WHAT IT IS
Think of earnest money like a deposit. Sometimes buyers need to send a copy of their earnest money check with their offer, sometimes not. Your Realtor will know when you need a copy of a check.
Regardless, once the buyer's offer is accepted, the earnest money must be sent to the title company, who will cash the check. Once cashed, the earnest money becomes part of the total purchase price of the house.
HOW MUCH IS RIGHT?
A lot of buyers ask "How much earnest money is the right amount?"
There's no "right" amount. And the amount of earnest money sellers expect and buyers offer moves up and down with the strength or weakness of the market. When prices were soaring and sellers could get multiple offers within 3 minutes of putting a For Sale sign in the yard, earnest money amounts soared too. I saw $25,000 earnest money on a $250,000 purchase.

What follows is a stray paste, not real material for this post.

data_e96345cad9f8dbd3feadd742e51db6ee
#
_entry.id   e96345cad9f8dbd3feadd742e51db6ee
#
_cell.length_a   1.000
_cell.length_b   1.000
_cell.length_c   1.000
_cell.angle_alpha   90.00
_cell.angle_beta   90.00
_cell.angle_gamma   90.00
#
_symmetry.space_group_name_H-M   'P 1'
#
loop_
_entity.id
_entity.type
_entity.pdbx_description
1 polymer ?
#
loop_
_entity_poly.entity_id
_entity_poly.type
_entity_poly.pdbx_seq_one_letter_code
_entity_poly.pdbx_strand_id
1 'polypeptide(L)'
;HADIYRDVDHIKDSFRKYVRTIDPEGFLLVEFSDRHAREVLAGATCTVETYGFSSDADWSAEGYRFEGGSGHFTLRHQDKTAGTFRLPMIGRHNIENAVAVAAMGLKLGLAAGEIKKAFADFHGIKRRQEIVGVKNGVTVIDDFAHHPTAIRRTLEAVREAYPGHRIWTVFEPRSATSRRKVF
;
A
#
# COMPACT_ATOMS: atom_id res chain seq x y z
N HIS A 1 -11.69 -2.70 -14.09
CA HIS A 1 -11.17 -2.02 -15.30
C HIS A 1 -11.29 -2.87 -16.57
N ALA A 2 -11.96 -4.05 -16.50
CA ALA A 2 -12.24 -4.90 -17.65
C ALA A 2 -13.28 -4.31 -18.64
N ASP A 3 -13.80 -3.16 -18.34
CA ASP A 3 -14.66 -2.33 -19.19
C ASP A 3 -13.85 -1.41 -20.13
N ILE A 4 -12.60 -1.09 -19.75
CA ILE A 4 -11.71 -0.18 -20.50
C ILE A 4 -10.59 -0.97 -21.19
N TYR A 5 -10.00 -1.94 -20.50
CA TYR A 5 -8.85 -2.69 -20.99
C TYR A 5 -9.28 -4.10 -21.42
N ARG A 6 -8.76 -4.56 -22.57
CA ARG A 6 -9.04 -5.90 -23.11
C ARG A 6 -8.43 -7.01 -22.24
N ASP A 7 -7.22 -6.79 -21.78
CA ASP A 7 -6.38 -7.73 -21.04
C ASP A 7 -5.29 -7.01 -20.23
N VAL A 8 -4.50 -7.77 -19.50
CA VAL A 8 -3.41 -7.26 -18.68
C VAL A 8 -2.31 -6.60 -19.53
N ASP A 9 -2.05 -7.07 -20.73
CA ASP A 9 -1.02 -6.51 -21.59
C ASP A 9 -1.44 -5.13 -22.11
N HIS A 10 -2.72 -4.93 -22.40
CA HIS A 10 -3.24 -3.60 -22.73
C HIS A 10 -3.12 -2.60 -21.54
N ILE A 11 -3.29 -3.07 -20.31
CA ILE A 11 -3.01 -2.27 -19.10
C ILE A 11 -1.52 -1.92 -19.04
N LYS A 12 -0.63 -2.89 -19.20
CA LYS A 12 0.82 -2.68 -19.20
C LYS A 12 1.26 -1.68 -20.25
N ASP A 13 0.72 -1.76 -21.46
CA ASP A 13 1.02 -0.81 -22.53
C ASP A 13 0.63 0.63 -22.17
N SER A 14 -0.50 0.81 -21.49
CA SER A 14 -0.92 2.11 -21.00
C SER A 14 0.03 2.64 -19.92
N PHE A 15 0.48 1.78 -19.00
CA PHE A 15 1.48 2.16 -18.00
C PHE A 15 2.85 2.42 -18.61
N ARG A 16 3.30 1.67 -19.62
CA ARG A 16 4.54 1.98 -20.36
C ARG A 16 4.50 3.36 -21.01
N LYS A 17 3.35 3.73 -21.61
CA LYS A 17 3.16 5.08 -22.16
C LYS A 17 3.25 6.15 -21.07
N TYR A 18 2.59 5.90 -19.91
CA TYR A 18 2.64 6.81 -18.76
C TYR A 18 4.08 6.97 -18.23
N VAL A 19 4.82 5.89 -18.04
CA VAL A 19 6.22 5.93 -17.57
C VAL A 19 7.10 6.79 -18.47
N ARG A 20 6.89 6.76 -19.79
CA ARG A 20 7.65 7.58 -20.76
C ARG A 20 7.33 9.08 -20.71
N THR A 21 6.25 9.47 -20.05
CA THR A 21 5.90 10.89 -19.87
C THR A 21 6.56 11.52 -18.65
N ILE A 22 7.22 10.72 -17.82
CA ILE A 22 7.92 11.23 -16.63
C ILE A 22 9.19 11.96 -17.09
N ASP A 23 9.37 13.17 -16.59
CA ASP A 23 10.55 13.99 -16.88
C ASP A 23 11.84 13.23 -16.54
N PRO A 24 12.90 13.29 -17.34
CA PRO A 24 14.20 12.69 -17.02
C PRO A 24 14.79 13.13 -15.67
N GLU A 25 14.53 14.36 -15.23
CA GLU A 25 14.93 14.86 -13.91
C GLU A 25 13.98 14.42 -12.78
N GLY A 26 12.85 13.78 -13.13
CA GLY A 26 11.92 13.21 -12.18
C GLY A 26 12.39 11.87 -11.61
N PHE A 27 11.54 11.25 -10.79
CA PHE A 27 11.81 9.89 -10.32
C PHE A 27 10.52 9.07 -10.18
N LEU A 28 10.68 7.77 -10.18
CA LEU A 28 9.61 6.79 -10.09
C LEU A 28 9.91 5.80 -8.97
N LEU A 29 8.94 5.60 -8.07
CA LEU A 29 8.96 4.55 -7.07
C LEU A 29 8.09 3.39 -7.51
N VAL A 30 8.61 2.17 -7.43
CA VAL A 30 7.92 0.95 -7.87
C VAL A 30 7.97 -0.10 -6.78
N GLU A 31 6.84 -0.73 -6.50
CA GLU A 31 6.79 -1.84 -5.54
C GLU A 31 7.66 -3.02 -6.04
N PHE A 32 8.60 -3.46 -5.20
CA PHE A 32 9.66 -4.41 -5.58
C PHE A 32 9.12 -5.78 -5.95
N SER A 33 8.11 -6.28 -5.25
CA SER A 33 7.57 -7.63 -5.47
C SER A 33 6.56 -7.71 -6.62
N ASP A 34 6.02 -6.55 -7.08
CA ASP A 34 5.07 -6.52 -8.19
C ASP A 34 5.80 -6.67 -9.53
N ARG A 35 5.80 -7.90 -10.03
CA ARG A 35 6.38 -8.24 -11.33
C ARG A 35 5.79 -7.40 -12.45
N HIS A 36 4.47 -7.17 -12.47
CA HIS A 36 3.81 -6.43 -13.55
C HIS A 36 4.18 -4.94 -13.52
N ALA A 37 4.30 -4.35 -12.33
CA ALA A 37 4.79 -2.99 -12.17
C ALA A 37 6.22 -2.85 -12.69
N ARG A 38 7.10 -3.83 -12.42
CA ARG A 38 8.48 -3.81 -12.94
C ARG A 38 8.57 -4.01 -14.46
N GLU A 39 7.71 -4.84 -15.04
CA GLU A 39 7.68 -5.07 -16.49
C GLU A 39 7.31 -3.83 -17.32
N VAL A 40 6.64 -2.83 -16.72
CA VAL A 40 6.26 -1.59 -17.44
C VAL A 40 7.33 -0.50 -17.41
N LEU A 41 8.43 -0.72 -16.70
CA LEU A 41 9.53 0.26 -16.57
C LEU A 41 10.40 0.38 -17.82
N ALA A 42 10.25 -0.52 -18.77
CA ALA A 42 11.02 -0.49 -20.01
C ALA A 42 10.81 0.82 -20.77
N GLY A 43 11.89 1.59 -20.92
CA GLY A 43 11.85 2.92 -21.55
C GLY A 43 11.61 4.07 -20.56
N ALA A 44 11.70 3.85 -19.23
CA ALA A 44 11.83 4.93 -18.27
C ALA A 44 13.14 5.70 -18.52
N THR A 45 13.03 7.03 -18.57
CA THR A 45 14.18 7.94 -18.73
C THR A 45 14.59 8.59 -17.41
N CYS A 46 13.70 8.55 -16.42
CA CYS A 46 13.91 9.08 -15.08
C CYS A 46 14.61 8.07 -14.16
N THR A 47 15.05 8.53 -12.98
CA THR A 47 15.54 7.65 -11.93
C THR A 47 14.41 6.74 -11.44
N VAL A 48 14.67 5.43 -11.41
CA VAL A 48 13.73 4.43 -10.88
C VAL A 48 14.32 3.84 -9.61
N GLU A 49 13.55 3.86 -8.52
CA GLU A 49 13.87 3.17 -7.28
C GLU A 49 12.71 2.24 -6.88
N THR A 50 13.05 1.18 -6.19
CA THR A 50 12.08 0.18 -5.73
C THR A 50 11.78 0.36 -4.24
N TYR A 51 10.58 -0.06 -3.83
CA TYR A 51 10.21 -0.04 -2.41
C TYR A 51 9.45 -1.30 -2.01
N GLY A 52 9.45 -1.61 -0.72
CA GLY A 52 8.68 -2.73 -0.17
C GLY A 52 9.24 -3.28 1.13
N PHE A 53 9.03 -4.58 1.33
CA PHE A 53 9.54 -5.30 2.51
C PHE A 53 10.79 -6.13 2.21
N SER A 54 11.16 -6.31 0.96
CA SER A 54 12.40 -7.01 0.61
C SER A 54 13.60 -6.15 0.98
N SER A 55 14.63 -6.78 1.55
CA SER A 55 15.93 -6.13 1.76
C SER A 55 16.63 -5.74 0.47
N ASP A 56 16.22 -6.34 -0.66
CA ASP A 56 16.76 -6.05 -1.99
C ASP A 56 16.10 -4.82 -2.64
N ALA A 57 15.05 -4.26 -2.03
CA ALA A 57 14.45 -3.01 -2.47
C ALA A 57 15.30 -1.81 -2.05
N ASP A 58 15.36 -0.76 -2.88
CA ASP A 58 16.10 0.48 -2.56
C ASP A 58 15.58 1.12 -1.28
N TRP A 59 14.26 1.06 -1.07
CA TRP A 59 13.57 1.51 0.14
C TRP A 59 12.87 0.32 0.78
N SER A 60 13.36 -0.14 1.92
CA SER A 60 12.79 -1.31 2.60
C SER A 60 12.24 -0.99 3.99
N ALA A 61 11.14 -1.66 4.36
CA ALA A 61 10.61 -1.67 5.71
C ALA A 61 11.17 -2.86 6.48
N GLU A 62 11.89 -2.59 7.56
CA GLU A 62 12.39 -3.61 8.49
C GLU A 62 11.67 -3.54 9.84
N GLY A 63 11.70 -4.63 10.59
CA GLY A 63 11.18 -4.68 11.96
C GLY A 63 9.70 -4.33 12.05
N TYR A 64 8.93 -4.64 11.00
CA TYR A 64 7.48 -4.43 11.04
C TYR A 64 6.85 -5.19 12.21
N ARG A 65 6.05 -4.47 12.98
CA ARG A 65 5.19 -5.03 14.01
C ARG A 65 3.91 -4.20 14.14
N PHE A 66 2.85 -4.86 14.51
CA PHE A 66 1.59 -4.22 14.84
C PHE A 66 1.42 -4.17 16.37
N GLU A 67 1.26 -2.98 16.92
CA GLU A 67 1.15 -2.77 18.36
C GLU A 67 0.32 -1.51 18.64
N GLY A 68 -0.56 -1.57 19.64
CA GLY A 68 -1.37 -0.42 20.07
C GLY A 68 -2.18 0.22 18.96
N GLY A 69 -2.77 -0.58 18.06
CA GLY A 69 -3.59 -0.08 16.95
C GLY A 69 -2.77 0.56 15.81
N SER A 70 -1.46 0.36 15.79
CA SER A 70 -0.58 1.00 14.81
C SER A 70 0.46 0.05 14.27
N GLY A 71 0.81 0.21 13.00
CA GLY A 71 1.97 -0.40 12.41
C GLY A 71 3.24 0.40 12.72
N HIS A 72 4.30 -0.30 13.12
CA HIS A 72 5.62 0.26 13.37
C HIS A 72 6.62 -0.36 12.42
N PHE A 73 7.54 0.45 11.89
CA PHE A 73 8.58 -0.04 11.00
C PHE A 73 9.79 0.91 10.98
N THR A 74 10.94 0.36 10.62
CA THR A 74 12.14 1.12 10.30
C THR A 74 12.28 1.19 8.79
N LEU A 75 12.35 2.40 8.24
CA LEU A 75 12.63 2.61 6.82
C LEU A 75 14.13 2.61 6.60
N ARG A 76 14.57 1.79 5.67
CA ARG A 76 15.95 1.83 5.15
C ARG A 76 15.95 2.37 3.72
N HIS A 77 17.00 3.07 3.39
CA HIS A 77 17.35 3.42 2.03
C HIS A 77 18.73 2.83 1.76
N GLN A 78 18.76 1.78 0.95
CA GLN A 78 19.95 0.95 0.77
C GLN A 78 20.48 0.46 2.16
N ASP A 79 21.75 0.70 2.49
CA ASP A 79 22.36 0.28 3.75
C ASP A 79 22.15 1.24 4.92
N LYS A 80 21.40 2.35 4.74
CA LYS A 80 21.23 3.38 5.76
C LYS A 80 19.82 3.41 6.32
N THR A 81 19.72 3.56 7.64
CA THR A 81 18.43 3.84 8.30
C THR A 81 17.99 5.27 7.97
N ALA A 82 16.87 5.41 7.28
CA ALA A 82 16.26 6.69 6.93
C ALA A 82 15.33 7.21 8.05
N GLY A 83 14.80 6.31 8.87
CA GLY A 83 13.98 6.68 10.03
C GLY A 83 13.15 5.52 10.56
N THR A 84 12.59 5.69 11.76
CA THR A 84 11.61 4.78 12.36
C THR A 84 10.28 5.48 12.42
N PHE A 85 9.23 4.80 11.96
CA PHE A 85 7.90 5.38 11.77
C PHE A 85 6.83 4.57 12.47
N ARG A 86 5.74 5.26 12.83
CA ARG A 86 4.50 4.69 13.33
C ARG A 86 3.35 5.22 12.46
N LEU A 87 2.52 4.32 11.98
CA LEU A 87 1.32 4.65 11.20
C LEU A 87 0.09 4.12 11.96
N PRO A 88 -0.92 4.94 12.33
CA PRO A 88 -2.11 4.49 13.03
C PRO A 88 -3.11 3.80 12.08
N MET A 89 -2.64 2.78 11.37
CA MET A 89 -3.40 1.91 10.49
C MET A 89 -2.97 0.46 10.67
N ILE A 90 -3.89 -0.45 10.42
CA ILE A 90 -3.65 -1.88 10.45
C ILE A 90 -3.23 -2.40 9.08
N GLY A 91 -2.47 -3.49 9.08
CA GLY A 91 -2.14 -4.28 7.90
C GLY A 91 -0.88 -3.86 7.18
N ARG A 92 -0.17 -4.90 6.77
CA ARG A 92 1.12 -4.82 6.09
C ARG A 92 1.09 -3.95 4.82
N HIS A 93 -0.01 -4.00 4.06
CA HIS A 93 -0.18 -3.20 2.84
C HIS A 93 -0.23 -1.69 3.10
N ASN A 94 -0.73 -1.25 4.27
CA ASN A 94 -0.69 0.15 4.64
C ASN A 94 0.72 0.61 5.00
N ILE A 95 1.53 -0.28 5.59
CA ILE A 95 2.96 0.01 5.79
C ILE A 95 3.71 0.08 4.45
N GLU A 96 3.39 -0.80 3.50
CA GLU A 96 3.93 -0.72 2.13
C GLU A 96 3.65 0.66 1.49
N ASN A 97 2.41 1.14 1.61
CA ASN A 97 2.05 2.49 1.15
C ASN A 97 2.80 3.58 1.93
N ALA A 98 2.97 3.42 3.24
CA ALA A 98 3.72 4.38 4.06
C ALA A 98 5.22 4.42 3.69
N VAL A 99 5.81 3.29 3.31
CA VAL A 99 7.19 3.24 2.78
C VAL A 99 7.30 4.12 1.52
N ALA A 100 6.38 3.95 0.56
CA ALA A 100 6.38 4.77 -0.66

These days prices are lower and buyers in many market segments have the upper hand. Earnest money amounts have generally dropped. I've seen $500 earnest money checks lately (Fall 2010). I've seen amounts up to $3,000 too.
RULE OF THUMB
One rule of thumb about earnest money is, "put up as much earnest money as you can afford to risk." The idea of risk is important. Earnest money is forfeitable if the buyer breaches the contract.
In plain English this means that if you, the buyer, back out of the purchase for any reason other than the many allowed reasons, the seller has the right to keep your earnest money as compensation for the lost time on the market.
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